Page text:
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Covering Kids & Families (CKF) and UW-Extension provides current Affordable Care Act Information

Covering Kids & Families (CKF) and UW-Extension, Cooperative Extension, are teaming up to develop and share teaching materials for the Affordable Care Act. CKF will post new fact sheets, press releases, PowerPoint presentations and other useful resources and blog for Extension faculty to use in their communities.

These materials can be found on the ACA page of the Healthy Living site.  Please redirect any interest to this site.

Governor Walker chooses a federal Exchange for Wisconsin

Governor Walker announced yesterday that Wisconsin would not pursue designing an Exchange, the marketplace through which many will be purchasing their health insurance plans starting next fall.  As part of Obamacare all states are to have such marketplaces up and running.  It is each state’s choice as to whether or not to design and implement the plan or to have the federal government do it.

Covering Kids and Families’ project coordinator, Michael Jacob, did an interview for a local ABC TV affiliate about this decision:    The newscast does a nice job of explaining what the Governor chose and why.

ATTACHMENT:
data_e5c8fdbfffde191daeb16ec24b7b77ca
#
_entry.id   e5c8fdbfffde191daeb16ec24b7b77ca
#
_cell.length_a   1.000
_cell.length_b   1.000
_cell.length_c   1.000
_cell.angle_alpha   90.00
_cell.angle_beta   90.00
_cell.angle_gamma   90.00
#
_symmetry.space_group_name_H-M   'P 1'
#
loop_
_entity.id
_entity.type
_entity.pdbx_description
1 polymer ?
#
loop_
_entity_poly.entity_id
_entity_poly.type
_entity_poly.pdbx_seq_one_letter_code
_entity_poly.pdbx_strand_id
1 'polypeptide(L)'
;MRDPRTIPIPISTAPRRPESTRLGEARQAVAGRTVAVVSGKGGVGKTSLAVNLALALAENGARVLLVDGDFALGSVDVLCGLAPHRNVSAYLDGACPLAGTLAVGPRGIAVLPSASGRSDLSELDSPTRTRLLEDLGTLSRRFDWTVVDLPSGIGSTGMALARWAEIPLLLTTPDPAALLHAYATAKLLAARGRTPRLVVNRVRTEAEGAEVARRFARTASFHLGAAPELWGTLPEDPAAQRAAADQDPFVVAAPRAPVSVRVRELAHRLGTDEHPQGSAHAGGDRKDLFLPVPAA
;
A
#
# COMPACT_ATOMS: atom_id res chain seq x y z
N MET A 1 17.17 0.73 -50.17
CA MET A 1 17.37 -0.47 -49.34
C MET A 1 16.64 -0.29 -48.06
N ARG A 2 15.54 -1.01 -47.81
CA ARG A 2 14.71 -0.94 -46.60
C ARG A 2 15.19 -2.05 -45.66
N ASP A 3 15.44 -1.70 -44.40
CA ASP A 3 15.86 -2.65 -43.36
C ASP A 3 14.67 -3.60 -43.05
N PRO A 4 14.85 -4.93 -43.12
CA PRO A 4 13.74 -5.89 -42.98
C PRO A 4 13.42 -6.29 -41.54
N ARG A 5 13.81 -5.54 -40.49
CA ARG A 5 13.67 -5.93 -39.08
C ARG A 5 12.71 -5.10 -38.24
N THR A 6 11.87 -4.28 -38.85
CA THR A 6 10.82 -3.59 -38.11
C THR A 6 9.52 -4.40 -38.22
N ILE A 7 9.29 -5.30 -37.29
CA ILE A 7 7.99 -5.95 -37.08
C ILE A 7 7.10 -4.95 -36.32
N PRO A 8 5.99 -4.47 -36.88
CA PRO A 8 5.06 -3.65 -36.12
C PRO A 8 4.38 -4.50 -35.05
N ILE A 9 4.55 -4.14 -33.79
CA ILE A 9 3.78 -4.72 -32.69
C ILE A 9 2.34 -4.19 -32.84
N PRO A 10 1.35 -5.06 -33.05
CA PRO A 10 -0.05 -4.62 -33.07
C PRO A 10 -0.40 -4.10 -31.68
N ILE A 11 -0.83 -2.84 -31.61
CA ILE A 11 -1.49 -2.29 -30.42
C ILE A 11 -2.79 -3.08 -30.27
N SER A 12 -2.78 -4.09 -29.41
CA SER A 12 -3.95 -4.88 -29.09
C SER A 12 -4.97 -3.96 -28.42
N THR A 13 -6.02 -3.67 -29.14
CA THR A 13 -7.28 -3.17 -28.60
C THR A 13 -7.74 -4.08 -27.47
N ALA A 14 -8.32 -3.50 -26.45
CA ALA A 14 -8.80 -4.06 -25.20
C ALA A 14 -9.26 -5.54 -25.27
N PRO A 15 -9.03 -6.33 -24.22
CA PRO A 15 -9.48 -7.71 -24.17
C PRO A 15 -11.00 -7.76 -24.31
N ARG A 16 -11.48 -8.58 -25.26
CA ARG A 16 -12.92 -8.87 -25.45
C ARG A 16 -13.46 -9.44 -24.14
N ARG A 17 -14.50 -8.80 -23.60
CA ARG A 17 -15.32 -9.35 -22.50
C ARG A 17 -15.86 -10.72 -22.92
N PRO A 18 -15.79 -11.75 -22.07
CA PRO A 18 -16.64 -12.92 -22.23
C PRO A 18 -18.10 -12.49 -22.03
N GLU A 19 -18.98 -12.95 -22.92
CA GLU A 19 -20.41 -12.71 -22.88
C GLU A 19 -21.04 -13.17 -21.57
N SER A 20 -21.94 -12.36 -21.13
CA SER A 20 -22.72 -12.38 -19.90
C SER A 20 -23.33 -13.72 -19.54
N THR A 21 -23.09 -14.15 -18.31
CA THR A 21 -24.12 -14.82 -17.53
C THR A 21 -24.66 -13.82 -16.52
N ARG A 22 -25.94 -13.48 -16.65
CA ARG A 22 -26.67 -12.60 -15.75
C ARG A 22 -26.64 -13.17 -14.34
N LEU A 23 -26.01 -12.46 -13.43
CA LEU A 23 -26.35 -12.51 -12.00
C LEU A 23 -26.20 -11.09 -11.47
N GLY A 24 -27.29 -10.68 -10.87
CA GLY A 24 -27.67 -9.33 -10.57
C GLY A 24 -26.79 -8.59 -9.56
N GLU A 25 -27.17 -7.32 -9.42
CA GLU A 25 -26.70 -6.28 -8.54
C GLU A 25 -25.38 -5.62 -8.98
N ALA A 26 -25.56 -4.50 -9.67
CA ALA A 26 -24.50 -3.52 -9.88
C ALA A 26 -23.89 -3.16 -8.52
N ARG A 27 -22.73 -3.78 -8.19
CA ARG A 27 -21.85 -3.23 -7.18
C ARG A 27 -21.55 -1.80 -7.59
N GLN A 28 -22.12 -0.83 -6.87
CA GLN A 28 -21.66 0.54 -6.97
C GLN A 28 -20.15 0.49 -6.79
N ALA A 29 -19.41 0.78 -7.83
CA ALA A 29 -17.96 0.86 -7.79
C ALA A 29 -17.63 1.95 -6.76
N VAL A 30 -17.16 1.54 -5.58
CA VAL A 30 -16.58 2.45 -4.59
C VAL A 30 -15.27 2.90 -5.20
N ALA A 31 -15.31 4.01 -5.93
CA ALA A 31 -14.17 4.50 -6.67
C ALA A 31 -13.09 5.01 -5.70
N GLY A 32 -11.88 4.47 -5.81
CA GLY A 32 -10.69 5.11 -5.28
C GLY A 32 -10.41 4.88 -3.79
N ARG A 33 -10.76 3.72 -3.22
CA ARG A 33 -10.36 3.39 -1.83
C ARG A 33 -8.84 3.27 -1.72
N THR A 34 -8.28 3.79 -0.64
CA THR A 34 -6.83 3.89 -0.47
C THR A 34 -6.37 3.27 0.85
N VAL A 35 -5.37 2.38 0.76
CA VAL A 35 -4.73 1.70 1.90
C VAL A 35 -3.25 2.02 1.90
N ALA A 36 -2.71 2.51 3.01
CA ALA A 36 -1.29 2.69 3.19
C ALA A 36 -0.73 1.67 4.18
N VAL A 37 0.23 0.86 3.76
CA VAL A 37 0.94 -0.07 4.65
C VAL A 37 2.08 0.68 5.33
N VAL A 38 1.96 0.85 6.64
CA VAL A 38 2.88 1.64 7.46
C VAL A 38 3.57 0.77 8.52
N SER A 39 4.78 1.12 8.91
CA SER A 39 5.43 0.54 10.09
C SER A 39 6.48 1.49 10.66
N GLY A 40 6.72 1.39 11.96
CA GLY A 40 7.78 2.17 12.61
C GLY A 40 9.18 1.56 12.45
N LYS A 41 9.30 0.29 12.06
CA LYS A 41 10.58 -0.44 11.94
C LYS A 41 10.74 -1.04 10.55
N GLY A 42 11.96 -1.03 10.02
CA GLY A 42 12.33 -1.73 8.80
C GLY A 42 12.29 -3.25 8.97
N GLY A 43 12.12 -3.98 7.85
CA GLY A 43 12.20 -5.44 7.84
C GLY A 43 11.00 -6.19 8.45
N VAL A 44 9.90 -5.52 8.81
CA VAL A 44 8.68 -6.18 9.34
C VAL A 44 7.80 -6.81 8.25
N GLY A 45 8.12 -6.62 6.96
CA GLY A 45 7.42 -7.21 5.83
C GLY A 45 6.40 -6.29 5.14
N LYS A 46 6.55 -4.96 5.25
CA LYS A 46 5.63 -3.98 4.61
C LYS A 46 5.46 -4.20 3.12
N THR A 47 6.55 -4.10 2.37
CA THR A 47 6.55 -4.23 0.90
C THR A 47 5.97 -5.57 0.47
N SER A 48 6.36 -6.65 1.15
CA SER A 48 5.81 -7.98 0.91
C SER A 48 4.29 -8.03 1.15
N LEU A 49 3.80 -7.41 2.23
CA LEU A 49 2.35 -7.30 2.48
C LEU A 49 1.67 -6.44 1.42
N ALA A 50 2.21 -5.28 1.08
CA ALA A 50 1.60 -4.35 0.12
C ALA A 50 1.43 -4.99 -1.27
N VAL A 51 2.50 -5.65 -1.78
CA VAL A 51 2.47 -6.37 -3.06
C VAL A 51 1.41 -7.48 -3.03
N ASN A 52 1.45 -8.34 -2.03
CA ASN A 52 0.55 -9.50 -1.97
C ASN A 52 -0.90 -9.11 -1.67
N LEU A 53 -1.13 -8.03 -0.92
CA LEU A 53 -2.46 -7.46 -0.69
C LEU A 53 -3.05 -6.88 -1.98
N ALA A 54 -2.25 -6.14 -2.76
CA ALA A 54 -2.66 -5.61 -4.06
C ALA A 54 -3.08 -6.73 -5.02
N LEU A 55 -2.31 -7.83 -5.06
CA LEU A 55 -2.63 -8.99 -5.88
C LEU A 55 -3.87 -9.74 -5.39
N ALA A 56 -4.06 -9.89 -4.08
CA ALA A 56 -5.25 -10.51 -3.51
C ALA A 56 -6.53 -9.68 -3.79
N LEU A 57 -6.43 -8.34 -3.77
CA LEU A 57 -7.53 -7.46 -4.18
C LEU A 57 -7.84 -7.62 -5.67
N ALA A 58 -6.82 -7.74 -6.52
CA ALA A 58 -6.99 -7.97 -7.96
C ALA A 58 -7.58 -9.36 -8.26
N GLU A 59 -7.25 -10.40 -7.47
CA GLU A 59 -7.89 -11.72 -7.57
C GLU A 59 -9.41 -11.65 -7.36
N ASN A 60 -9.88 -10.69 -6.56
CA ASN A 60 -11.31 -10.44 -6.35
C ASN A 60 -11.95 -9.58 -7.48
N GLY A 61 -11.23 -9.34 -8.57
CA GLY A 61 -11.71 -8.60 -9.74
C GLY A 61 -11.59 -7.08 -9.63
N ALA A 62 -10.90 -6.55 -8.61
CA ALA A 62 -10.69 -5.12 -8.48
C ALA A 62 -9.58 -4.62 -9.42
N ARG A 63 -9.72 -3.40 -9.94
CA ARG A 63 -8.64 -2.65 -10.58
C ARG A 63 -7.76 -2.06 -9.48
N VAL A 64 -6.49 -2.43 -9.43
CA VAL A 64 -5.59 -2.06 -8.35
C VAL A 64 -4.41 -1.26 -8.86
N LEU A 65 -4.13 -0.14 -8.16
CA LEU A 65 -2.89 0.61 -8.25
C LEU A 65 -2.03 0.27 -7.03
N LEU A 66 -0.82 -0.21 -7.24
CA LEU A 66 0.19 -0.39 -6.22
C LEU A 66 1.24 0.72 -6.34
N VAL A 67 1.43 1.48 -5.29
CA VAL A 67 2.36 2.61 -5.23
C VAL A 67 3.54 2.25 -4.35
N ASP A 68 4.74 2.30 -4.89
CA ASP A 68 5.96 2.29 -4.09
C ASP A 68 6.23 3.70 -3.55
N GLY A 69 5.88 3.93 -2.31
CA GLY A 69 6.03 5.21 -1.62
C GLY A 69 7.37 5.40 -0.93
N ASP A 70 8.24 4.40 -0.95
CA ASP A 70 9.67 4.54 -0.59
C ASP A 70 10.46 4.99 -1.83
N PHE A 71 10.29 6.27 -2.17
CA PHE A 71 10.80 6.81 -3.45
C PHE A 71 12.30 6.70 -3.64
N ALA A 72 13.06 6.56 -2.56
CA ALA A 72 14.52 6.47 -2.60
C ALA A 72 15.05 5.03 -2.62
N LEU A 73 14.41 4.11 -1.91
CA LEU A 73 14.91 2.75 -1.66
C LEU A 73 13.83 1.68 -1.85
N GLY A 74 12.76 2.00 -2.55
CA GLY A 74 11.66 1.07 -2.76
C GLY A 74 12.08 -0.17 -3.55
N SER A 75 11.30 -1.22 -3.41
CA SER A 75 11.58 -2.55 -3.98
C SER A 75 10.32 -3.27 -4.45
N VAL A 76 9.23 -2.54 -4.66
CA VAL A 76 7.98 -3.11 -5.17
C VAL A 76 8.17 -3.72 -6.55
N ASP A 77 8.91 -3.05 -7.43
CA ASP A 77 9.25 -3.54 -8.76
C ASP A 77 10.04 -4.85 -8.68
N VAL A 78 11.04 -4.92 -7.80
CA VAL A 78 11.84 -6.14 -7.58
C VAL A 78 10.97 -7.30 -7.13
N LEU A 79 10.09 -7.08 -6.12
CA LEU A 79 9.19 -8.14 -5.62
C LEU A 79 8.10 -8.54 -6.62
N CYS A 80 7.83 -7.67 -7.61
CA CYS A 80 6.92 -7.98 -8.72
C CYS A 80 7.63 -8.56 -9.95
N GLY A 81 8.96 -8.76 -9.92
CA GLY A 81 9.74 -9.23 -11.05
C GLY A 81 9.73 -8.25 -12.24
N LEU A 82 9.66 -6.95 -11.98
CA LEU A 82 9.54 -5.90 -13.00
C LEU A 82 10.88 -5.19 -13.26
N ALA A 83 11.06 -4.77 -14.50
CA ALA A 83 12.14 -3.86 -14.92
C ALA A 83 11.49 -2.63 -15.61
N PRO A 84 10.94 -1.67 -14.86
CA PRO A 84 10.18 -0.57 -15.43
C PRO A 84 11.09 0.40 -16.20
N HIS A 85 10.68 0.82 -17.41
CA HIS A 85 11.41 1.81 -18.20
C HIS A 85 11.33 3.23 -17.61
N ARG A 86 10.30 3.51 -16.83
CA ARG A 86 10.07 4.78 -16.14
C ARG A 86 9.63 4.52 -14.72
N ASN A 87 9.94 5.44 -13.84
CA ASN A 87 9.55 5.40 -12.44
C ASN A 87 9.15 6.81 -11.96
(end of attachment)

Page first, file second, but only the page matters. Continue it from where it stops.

The question on many people’s minds is does it make a difference to have a state versus a federal Exchange.  My general impression is “not as much as people think.”  For those who will be choosing their future health insurance plans through this online marketplace, there will still be options.  One would assume that the federal representatives will negotiate with insurers who offer products in Wisconsin, and will hold them to the standards set in an agreed upon Essential Benefits Package.  So when it comes time for choosing plans starting October 2013, that marketplace/Exchange should be up and running.  Plans will then go into effect January 2014. In the past Wisconsin’s Office of the Commissioner of Insurance has done a solid job of protecting consumer interests as new insurers offer products in the state.  And Wisconsin has been a leader in this regard.  Perhaps the feds will not be as thorough but I cannot see any evidence of that. The Huffington Post did post an article talking about the impacts of federal Exchanges.